Wrightspeed X1 Electric Car beats Ferrari and Porsche
Wrightspeed X1 electric car beats Ferrari 360 Spider and a Porsche Carrera GT and costs half as much.
That's a rather stupid comparison, since the Wrightspeed is a tiny little go-kart while the other two are full-fledged cars, comfortable, safe, with many amenities, etc. A more fair comparison would be the X1 vs an Ariel Atom. Or alternatively, comparing the Tesla to the Ferrari or Porsche.
The X1 prototype is a concept car, and a test platform. It is not a production car, and never will be. It’s a proof-of-concept vehicle that will lead to a production car in the future.
To build it as a prototype, we looked for the best of the best, in today’s technology. We chose the AC Propulsion (www.acpropulsion.com) 3-phase AC induction motor and inverter – the highest power/weight ratio system available; brilliantly engineered, and with about a decade of durability testing to date. For the chassis, we turned to Ariel, in Somerset. (www.arielmotor.co.uk). Simon Saunders, the designer of the Atom and the founder and CEO of Ariel, has created in our view one of the world’s most beautiful cars, as well as the quickest, lightest chassis on the road. To drive it is a revelation. Simon’s background is in automotive design, notably for Aston Martin and Porsche. The Atom chassis was substantially modified for the electric drivetrain, but retains the original styling.
The X1 prototype is just the beginning. It meets its design specs of 0-60 in 3 seconds, 170 mpg equivalent; and at 1536 lbs, is only 36 lbs over the design target of 1500. It really does raise the performance driving experience to a new level, even for racing drivers. No clutch, no shifting, precise and immediate control of torque in drive and braking, perfect traction control…first gear takes you to 112mph…
In recent track testing, on street tires, it achieved the following performance:
0-30 mph: 1.35 sec
0-60 mph: 3.07 sec in 117 ft
0-100 mph: 6.87 sec
0-100-0 mph 11.2 sec
Lateral g: 1.3
Braking g: 1.2
The X1 production car will be better… much better.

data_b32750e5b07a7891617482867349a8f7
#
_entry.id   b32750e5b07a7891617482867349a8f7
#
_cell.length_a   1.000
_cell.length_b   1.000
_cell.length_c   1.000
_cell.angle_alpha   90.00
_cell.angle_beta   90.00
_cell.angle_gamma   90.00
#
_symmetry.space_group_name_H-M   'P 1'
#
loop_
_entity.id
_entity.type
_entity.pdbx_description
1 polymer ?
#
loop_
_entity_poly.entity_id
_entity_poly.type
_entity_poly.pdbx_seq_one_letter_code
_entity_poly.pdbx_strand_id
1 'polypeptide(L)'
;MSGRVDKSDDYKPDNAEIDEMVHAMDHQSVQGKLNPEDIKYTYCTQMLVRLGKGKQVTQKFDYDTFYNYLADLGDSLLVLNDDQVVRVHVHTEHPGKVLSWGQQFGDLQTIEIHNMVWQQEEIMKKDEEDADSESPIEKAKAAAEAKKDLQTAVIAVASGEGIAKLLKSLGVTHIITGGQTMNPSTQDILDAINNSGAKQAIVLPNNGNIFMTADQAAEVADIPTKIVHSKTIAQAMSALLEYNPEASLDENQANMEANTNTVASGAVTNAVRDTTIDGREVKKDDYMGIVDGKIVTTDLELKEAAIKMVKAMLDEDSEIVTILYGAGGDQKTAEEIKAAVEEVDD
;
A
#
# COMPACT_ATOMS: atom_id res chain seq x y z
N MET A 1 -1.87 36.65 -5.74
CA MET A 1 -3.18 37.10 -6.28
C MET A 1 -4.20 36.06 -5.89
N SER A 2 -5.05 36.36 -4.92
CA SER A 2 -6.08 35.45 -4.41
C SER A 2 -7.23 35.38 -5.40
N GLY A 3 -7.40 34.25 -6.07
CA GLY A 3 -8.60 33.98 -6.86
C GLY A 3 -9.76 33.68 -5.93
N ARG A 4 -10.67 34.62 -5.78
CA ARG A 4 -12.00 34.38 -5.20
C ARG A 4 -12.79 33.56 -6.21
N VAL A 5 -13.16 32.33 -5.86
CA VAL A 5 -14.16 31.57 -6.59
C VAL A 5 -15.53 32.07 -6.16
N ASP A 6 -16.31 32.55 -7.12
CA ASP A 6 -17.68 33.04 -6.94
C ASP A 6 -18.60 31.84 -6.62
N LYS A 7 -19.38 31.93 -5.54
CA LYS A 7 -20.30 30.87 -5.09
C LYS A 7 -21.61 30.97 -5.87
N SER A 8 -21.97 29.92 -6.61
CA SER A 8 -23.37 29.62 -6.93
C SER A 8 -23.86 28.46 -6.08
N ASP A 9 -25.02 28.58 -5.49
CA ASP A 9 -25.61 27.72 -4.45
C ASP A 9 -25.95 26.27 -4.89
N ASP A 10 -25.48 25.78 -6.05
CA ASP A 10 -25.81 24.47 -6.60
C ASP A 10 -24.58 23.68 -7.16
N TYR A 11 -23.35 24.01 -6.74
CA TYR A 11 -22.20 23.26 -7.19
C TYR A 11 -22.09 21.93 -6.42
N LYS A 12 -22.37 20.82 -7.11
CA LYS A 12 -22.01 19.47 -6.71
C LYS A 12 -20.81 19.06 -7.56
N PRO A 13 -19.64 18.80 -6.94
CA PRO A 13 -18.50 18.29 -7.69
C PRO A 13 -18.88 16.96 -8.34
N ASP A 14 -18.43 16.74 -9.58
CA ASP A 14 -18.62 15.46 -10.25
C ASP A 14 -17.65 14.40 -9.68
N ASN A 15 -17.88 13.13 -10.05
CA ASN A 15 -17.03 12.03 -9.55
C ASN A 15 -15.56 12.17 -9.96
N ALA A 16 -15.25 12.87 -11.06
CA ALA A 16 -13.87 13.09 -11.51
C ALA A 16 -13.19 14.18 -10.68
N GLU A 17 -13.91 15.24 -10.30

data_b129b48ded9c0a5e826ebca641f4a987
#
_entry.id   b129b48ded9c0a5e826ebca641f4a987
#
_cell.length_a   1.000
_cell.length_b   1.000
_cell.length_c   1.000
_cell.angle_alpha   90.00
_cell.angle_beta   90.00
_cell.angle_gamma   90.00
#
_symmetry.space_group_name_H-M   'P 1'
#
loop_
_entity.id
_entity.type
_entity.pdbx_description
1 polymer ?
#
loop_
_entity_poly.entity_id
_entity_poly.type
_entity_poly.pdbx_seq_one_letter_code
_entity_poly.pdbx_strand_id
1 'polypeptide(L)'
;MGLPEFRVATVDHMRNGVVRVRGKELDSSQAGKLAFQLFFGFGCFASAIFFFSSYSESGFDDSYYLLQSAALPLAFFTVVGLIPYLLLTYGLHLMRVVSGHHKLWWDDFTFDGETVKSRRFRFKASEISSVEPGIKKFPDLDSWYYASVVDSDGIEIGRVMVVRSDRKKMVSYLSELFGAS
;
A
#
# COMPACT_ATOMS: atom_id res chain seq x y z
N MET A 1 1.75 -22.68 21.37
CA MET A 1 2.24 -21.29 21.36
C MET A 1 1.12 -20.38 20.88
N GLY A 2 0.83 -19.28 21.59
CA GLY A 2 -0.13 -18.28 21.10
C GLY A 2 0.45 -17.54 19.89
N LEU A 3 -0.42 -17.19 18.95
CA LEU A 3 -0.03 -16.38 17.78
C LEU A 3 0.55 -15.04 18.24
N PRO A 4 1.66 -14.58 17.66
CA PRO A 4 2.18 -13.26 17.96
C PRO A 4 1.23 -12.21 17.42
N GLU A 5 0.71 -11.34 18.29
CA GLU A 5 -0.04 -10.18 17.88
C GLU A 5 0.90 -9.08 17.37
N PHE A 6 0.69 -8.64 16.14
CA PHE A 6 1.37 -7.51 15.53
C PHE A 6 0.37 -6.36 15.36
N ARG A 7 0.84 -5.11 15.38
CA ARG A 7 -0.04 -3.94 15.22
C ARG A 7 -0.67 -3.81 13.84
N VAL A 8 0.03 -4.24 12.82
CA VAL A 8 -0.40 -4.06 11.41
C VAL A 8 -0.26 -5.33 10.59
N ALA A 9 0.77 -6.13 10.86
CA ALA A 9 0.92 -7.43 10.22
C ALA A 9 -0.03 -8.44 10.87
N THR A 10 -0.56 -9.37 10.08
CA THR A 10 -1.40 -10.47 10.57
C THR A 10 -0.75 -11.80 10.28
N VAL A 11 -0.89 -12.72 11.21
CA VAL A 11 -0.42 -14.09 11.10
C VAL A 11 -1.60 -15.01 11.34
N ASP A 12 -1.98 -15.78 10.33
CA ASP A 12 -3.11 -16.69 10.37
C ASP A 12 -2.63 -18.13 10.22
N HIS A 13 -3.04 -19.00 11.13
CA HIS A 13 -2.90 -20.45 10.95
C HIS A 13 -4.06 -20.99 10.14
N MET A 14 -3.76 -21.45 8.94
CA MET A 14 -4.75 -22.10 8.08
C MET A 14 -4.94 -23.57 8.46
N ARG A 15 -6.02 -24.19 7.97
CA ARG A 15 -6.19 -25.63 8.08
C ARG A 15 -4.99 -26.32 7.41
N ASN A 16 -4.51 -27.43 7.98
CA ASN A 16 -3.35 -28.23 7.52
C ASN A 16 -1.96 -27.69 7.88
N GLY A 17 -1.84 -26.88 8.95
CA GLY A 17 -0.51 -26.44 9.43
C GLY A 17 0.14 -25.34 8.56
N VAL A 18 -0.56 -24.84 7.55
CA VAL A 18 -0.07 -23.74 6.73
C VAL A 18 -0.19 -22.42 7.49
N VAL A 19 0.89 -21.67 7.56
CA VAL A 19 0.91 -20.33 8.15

Though some green enthusiasts may express dismay at expensive exotic vehicles being actually produced instead of a sub-$15,000 lithium commuter EV, I am excited about seeing the early-adopters getting green options and these types of things becoming trendy with those "evil rich people".
I recall my sister buying a VCR when they were over $800 (in 1980's money) with no remote, no visual scan to pass up commercials, and it was a "dust-gathering" top-loader. Thank God for early adopters and mass-production!
If the accelerator pedal had a "J" shaped toe-clip, then lifting your toe could actuate re-gen (more for keeping the brakes cooler than extending the battery in THIS application). OR, regen could be actuated by the first 1/2" of brake pedal, whichever drivers found easier to use (or both!, its just a cheap switch)
Also, there is a tremendous amount of possibility in the developement of controllers, especially in the field of paralleling Capacitors with the battery. Again, not for extending the battery (in a performance car) but for absorbing regen and providing for the initial burst of accelleration out of a curve.
The future "sub-$15,000 Lithium commuter EV" will benefit from this research when it DOES extend its battery range by using regen capacitors with a sophisticated and robust controller. Again...Thank God for early adopters and mass-production!